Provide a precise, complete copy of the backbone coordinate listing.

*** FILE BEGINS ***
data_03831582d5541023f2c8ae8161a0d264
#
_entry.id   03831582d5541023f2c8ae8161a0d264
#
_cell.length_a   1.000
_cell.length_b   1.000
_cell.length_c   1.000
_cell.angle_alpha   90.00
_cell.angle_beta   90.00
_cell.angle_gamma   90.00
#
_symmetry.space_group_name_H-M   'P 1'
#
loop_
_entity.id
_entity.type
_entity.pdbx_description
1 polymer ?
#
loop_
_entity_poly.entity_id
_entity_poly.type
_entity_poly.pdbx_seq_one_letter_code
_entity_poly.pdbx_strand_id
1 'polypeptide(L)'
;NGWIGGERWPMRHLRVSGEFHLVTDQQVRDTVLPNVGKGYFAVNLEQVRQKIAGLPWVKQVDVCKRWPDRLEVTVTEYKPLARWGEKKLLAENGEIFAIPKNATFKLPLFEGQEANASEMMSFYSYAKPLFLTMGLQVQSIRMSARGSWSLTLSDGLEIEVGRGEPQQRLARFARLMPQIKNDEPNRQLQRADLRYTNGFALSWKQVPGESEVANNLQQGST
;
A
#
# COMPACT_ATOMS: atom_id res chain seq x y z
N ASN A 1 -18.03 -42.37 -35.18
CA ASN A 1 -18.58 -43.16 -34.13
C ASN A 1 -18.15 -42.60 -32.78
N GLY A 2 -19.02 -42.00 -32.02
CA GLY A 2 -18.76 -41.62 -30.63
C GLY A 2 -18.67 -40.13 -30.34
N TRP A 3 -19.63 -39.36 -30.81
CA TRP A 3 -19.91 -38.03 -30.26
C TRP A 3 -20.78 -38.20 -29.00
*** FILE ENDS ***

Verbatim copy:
data_03831582d5541023f2c8ae8161a0d264
#
_entry.id   03831582d5541023f2c8ae8161a0d264
#
_cell.length_a   1.000
_cell.length_b   1.000
_cell.length_c   1.000
_cell.angle_alpha   90.00
_cell.angle_beta   90.00
_cell.angle_gamma   90.00
#
_symmetry.space_group_name_H-M   'P 1'
#
loop_
_entity.id
_entity.type
_entity.pdbx_description
1 polymer ?
#
loop_
_entity_poly.entity_id
_entity_poly.type
_entity_poly.pdbx_seq_one_letter_code
_entity_poly.pdbx_strand_id
1 'polypeptide(L)'
;NGWIGGERWPMRHLRVSGEFHLVTDQQVRDTVLPNVGKGYFAVNLEQVRQKIAGLPWVKQVDVCKRWPDRLEVTVTEYKPLARWGEKKLLAENGEIFAIPKNATFKLPLFEGQEANASEMMSFYSYAKPLFLTMGLQVQSIRMSARGSWSLTLSDGLEIEVGRGEPQQRLARFARLMPQIKNDEPNRQLQRADLRYTNGFALSWKQVPGESEVANNLQQGST
;
A
#
# COMPACT_ATOMS: atom_id res chain seq x y z
N ASN A 1 -18.03 -42.37 -35.18
CA ASN A 1 -18.58 -43.16 -34.13
C ASN A 1 -18.15 -42.60 -32.78
N GLY A 2 -19.02 -42.00 -32.02
CA GLY A 2 -18.76 -41.62 -30.63
C GLY A 2 -18.67 -40.13 -30.34
N TRP A 3 -19.63 -39.36 -30.81
CA TRP A 3 -19.91 -38.03 -30.26
C TRP A 3 -20.78 -38.20 -29.00